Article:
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This might be a simple question. How do you rotate Apache logs daily?

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Why the down vote? isn't this a valid questions? – Mary Sep 1 '11 at 3:08
Mary - I can't speak for the downvoter, but my guess is that the downvote was because this is something that is easily discoverable by a simple Google search, and you showed no evidence that you had tried to research it yourself. – EEAA Sep 1 '11 at 3:46
In her defence, this is what I found by a simple Google search. – Kenzo Mar 2 '14 at 1:43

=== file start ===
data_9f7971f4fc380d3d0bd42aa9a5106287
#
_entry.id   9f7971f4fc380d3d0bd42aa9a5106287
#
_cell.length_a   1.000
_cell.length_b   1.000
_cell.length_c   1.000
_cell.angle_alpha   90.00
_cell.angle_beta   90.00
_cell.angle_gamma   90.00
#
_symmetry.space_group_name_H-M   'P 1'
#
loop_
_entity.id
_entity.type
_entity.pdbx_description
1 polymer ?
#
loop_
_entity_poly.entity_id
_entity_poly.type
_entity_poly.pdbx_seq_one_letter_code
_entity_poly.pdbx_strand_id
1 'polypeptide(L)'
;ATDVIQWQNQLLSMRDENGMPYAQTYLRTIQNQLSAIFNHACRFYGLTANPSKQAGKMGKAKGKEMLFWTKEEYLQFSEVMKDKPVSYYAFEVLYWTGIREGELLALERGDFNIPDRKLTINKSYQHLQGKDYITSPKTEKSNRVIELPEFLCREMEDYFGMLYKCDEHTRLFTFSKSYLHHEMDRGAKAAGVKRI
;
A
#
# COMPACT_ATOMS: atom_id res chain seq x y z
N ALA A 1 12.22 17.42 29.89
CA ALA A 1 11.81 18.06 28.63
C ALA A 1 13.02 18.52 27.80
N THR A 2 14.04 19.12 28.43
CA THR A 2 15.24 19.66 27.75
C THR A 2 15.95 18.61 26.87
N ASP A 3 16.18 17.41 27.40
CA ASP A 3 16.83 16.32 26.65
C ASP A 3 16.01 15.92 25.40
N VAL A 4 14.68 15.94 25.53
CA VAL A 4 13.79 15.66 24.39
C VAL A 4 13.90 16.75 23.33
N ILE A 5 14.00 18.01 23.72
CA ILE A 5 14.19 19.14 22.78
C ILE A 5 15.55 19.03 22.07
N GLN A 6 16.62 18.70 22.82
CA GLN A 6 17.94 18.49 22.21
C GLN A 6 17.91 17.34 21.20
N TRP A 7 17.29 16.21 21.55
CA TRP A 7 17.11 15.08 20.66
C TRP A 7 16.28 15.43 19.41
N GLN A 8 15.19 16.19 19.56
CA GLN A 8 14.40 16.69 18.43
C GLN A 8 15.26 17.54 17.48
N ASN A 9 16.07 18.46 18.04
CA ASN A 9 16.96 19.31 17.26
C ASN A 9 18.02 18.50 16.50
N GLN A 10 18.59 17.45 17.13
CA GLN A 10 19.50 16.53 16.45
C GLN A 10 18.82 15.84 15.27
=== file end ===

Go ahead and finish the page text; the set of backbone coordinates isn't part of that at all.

Put the below lines into /etc/logrotate.d/httpd:

/var/log/httpd/*log {
    rotate 7
        /sbin/service httpd reload > /var/log/httpd/rotate 2>&1 || true
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See… if you want to do this for more than one log directory. – SPRBRN May 6 '14 at 14:48

On a Linux system you would usually setup logrotate.

You could also use something like cronolog.

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It's perhaps a bit more elegant to use the Apache 'rotatelogs' program, imo.

Here's an example from one of my servers:

# Seo logs, rotated daily, on GMT clock
LogFormat "%h %t %D \"%r\" %>s \"%{Referer}i\" \"%{User-Agent}i\" %{Host}i" seo
CustomLog "|/usr/sbin/rotatelogs /etc/httpd/logs/seo_log.%Y%m%d 86400" seo

You can also set a GMT offset for localtime, or specify rotation based on filesize.

'man rotatelogs'.

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